A consumer research project run by City to Sea and Re by Beauty Kitchen claims to have revealed a general interest in circular packaging systems for retail products – proposing prefilled returnable packaging as the most convenient and popular option.

The research was partially funded by UKRI’s Smart Sustainable Plastic Packaging initiative, which aims to encourage reuse amongst consumers and guide brands and retailers towards packaging reduction targets. It aims to provide insight into consumers’ current perceptions of pre-filled returnable packaging, as well as motivations and barriers regarding its use.

According to the report, 69% of respondents are likely or very likely to try out reusable packaging solutions if they are made available in the shops they visit, but do not yet have access to them. 53% claimed that they would be more likely to buy from a brand selling their product in prefilled returnable packaging, with the figure rising to 84% amongst those who had purchased reusable packaging in the past.

Furthermore, six in ten respondents reported that value for money was the biggest influence on their choice of product, especially in light of the UK’s cost-of-living crisis. However, half would make an initial purchase and return the packaging after use if a discount was involved. Supermarket reward points also proved to be a popular motivation, but opinions differed amongst target segments, so the report calls for trials to test its effectiveness.

Prefilled returnable packaging is expected to override any pain points consumers would experience with in-store refill models, including convenience and hygiene concerns. It would not require users to adjust their usual shopping routine too drastically, the report asserts, and would therefore see more uptake than an immediate refill solution.

It is also said to satisfy growing consumer demand for packaging that reduces space, lowers carbon footprints, and reduces single-use plastic consumption, with consumers reportedly perceiving products in prefilled returnable packaging to be more environmentally friendly, but relies on retailers and brands to make the packaging available.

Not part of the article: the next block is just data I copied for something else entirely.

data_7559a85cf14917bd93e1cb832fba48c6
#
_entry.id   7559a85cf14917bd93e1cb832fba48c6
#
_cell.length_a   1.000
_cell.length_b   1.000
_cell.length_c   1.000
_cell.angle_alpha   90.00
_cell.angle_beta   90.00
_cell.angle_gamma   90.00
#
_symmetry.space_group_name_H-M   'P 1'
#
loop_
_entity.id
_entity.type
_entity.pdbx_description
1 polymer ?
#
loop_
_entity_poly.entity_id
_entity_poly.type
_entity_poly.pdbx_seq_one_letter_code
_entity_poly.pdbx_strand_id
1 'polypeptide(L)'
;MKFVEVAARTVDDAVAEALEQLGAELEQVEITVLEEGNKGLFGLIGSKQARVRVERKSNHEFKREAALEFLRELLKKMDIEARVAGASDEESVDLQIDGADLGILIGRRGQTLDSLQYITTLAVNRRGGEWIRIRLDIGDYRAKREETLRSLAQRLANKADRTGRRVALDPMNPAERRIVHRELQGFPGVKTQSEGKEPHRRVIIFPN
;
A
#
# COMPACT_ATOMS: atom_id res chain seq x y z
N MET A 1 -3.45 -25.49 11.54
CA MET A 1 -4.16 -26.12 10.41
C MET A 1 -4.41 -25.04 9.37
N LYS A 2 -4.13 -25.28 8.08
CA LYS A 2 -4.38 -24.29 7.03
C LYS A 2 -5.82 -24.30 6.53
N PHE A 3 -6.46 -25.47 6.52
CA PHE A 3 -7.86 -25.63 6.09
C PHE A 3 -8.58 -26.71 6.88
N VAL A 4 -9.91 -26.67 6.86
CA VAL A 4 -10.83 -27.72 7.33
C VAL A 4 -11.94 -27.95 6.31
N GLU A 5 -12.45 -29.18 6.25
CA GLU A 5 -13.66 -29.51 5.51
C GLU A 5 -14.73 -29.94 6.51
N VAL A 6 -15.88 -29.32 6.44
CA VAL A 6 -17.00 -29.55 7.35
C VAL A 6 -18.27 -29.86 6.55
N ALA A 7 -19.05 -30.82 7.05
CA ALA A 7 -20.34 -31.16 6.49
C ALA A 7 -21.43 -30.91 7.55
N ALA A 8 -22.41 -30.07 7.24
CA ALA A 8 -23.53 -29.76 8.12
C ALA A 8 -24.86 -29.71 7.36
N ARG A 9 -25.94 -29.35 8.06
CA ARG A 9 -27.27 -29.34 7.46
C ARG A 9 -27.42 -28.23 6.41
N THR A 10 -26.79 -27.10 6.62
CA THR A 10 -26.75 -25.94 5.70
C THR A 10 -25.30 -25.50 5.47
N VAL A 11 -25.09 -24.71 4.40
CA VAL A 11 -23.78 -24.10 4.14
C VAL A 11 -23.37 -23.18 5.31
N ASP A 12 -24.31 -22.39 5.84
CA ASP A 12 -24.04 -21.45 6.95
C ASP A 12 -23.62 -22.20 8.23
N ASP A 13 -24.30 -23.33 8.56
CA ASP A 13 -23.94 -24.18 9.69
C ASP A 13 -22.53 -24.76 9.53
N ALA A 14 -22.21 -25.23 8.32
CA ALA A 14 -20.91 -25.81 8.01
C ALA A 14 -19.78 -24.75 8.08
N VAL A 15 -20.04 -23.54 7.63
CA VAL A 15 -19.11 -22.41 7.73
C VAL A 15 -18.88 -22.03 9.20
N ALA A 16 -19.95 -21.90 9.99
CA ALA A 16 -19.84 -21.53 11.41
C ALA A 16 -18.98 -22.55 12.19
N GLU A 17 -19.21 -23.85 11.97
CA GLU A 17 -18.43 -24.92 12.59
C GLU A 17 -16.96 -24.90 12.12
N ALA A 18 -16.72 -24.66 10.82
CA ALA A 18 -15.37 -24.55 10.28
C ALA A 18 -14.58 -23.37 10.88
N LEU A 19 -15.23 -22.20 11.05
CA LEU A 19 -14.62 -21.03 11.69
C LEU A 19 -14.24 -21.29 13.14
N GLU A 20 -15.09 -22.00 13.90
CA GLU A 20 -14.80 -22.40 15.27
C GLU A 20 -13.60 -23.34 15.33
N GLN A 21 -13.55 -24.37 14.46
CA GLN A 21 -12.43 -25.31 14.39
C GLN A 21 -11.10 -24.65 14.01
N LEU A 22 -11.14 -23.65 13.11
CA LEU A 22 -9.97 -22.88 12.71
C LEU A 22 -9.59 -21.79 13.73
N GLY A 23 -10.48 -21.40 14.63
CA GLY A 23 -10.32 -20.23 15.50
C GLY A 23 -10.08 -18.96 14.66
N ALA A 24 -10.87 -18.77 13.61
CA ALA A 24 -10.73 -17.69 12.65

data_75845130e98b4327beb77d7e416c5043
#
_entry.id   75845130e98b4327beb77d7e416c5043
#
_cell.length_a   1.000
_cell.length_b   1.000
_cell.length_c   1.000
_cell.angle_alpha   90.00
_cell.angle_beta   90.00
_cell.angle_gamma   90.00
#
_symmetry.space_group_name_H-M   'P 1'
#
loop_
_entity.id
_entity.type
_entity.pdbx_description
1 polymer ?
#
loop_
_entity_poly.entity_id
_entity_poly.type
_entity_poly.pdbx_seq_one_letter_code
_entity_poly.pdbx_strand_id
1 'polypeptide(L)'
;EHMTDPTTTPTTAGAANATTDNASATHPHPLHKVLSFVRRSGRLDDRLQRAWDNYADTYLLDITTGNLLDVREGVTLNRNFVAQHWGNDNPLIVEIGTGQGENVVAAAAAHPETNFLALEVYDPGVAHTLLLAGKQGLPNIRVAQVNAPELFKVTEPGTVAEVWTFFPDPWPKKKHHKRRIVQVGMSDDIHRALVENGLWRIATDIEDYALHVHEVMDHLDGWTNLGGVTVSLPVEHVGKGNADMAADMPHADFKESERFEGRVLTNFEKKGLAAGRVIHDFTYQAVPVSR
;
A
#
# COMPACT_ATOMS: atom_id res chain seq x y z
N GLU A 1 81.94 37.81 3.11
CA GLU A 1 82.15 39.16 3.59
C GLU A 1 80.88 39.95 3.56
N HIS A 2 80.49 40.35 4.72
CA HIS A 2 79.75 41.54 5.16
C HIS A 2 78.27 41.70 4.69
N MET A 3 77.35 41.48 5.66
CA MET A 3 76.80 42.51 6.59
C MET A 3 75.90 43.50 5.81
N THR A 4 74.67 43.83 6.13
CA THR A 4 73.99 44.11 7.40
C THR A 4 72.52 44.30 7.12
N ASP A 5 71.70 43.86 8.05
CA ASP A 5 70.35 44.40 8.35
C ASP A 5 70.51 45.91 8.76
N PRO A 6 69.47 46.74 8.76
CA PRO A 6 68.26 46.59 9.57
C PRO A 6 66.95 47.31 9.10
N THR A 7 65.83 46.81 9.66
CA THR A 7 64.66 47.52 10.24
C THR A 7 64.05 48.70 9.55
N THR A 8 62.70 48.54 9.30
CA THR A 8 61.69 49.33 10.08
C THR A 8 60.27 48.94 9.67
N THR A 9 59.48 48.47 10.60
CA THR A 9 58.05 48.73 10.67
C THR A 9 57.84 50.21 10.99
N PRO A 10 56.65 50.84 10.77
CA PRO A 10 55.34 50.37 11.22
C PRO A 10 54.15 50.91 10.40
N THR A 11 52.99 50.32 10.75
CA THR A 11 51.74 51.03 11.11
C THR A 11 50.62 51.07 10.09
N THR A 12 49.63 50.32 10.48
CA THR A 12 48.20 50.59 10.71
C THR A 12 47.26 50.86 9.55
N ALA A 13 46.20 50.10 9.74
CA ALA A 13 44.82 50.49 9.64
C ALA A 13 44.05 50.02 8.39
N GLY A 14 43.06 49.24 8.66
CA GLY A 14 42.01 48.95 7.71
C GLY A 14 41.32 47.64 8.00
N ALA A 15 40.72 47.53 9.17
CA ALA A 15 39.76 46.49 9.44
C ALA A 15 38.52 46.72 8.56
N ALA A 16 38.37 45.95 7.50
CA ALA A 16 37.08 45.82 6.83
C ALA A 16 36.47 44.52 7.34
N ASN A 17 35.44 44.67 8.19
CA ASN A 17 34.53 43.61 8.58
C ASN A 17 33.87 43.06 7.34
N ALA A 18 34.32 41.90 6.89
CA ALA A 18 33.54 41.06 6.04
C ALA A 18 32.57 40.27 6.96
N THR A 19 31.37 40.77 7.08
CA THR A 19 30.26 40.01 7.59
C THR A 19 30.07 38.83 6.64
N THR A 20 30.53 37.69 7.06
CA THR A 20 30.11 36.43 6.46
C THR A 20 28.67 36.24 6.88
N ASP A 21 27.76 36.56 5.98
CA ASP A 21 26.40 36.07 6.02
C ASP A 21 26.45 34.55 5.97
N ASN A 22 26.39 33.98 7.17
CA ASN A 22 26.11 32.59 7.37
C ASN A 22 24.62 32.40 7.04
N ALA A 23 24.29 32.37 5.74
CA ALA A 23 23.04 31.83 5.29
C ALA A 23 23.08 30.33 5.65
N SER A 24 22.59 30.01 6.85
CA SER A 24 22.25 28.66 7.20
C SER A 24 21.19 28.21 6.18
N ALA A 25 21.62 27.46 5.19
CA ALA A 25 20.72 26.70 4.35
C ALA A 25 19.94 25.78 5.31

With Extended Producer Responsibility on the horizon, the report goes on to advise retailers and brands on the best methods of meeting their waste reduction targets and saving money. This includes recommendations for achieving success in first-time trials and boosting packaging return rates, such as selling the prefilled packs in the same location as single-use alternatives and integrating return processes into the established shopping experience.

“This is a revolutionary approach, by collaborating on a full-system solution brands and retailers can effectively scale-up an effective reuse model that avoids the consumer barriers,” said Jane Martin, head of Development at City to Sea. “It is clear to everyone that consumers want to shop more sustainably, our climate desperately needs us to but, to date the missing link has been the innovative solution – the future is prefill.”

“Most investment by brands and retailers to date has been in reducing packaging or making it more recyclable,” continued Re co-founder Stuart Chidley. “Trials to date on reuse and refill have been limited and isolated, lacking collaboration and a longer-term vision. This report provides further evidence of a frustrated consumer demand and the need for stakeholder collaboration to accelerate the transition to reuse.

“Ongoing concerns about the commercial viability of reuse mean few brands have set meaningful targets or timescales to roll pilots out more widely. This will only be solved through innovation, cross-industry collaboration and increased efficiency to unlock economies of scale.

“Re has set out to address these issues with a vision for a cross category, professionally refillable, reusable packaging platform that is consumer centric and centres around smart standardised returnable packaging-as-a-service to reduce the cost and risk barriers for stakeholders.”

Tesco previously conducted a trial with Loop to test the uptake of prefilled returnable packaging, but identified the need to shift consumer behaviour for a future rollout to see more success.

Conversely, the Refill Coalition was formed by UK retailers Marks & Spencer, Morrisons, Ocado, Waitrose & Partners and the supply chain solutions company CHEP last year. It hoped to co-design and scale an end-to-end refill solution for in-store trials and testing in bulk home deliveries.

 More recently, Nestlé’s Jodie Roussell, Global Public Affairs Lead for Packaging and Sustainability, and Antje Shaw, Global Packaging Sustainability Manager, re-examined some of the roadblocks faced by the company in its refill and reuse trials, including product spoilage from hot weather and processes considered inconvenient by consumers.

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